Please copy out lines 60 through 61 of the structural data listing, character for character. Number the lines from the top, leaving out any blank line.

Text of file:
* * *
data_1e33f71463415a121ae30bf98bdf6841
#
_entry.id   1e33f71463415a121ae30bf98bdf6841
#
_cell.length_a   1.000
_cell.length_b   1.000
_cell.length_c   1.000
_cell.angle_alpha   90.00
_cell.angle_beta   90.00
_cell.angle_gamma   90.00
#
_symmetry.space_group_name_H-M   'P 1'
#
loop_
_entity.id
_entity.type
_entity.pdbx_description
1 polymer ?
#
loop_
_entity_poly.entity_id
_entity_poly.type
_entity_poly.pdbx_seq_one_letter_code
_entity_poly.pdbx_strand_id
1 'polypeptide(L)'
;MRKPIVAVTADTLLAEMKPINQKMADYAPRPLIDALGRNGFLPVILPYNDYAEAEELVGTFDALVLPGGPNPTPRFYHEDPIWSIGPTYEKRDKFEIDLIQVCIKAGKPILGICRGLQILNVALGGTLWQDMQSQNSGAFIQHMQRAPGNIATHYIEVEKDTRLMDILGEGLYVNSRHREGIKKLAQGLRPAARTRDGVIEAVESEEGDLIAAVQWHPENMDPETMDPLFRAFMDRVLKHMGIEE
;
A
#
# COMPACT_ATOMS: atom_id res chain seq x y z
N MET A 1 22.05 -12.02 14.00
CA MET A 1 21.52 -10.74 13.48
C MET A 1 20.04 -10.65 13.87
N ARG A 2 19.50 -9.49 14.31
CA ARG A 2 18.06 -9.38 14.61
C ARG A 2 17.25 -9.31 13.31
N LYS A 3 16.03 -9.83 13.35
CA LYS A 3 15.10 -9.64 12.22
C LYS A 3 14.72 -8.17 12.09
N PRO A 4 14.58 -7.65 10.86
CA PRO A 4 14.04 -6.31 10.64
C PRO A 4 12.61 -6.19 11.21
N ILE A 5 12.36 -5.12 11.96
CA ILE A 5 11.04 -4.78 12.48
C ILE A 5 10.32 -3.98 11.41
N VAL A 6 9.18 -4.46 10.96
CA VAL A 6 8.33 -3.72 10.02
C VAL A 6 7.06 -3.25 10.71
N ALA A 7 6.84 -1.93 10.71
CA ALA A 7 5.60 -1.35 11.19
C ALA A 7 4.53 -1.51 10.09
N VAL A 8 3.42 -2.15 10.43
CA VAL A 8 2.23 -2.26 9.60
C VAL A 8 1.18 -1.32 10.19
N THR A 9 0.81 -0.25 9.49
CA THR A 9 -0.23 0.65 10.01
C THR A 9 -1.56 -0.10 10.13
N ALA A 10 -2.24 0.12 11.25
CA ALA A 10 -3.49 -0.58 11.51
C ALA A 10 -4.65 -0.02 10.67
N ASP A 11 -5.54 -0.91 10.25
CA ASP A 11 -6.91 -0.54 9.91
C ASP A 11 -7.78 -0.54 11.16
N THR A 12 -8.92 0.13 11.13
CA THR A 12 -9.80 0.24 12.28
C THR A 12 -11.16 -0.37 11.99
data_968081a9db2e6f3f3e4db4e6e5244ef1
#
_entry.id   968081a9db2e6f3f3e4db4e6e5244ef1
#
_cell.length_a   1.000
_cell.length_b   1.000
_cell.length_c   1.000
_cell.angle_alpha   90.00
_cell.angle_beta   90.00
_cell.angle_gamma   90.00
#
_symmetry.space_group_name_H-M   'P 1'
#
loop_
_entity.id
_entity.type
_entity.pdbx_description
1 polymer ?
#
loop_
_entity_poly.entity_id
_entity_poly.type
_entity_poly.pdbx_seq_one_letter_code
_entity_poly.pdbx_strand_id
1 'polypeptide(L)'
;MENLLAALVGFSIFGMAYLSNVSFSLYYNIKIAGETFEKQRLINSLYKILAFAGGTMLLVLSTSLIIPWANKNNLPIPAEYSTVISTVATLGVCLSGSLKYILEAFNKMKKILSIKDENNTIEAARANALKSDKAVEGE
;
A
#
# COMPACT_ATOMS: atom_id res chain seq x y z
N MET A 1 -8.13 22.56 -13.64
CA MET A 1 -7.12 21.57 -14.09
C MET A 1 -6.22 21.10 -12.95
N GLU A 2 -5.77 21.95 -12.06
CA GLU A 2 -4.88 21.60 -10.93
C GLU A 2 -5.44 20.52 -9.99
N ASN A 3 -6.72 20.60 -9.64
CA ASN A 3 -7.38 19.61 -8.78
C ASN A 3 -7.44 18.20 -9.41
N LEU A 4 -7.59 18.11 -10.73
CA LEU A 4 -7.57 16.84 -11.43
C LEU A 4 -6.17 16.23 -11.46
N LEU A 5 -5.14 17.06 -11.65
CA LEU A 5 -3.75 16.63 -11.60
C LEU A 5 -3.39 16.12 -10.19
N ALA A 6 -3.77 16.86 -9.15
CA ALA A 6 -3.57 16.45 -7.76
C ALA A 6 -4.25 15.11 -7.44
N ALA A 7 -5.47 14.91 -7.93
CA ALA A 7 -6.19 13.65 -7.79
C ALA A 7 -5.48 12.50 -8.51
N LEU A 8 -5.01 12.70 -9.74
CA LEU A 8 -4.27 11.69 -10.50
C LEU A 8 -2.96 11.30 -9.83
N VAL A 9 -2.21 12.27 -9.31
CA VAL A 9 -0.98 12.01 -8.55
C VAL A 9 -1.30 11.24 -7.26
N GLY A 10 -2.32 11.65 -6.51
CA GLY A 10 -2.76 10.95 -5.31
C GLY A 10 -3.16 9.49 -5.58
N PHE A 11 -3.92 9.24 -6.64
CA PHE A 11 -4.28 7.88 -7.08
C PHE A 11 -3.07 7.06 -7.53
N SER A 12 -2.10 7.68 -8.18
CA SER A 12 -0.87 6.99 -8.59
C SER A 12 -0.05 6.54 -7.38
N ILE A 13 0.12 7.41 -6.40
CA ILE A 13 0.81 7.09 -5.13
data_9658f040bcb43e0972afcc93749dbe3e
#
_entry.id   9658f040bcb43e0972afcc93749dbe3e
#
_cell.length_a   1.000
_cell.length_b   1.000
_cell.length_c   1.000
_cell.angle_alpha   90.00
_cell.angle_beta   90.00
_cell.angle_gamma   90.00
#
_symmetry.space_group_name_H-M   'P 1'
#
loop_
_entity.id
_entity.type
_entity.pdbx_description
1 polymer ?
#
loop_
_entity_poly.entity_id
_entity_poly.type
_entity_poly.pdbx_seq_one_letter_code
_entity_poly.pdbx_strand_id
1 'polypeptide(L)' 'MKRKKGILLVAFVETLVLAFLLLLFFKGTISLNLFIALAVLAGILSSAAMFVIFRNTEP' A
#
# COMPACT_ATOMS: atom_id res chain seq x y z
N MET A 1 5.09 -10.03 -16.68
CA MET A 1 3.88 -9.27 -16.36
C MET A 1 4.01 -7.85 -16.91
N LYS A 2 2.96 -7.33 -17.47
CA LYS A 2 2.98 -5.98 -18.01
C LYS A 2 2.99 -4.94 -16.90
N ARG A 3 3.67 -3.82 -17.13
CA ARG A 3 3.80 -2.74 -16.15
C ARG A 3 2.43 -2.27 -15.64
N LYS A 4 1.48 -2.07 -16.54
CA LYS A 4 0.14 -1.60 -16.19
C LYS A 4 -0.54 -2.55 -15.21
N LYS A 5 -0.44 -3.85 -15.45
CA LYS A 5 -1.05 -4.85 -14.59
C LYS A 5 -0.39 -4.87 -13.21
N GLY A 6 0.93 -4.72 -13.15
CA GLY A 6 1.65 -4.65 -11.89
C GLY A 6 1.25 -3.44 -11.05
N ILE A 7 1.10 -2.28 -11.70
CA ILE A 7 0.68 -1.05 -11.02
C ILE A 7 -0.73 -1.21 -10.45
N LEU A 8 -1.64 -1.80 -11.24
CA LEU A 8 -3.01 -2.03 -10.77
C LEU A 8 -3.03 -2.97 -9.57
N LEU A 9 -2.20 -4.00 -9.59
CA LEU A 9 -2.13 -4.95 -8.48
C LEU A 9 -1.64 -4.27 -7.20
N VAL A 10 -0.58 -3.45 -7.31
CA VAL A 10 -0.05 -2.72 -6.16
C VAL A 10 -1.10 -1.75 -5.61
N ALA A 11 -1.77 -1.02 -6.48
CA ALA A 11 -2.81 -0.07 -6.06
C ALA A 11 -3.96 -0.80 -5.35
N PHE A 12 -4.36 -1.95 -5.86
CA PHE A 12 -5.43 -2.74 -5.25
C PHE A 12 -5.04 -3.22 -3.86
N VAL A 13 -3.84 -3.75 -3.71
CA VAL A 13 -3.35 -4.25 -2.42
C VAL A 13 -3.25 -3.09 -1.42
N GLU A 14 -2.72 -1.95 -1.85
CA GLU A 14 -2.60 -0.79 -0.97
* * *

C ALA A 10 -4.65 -0.02 10.67
N ASP A 11 -5.54 -0.91 10.25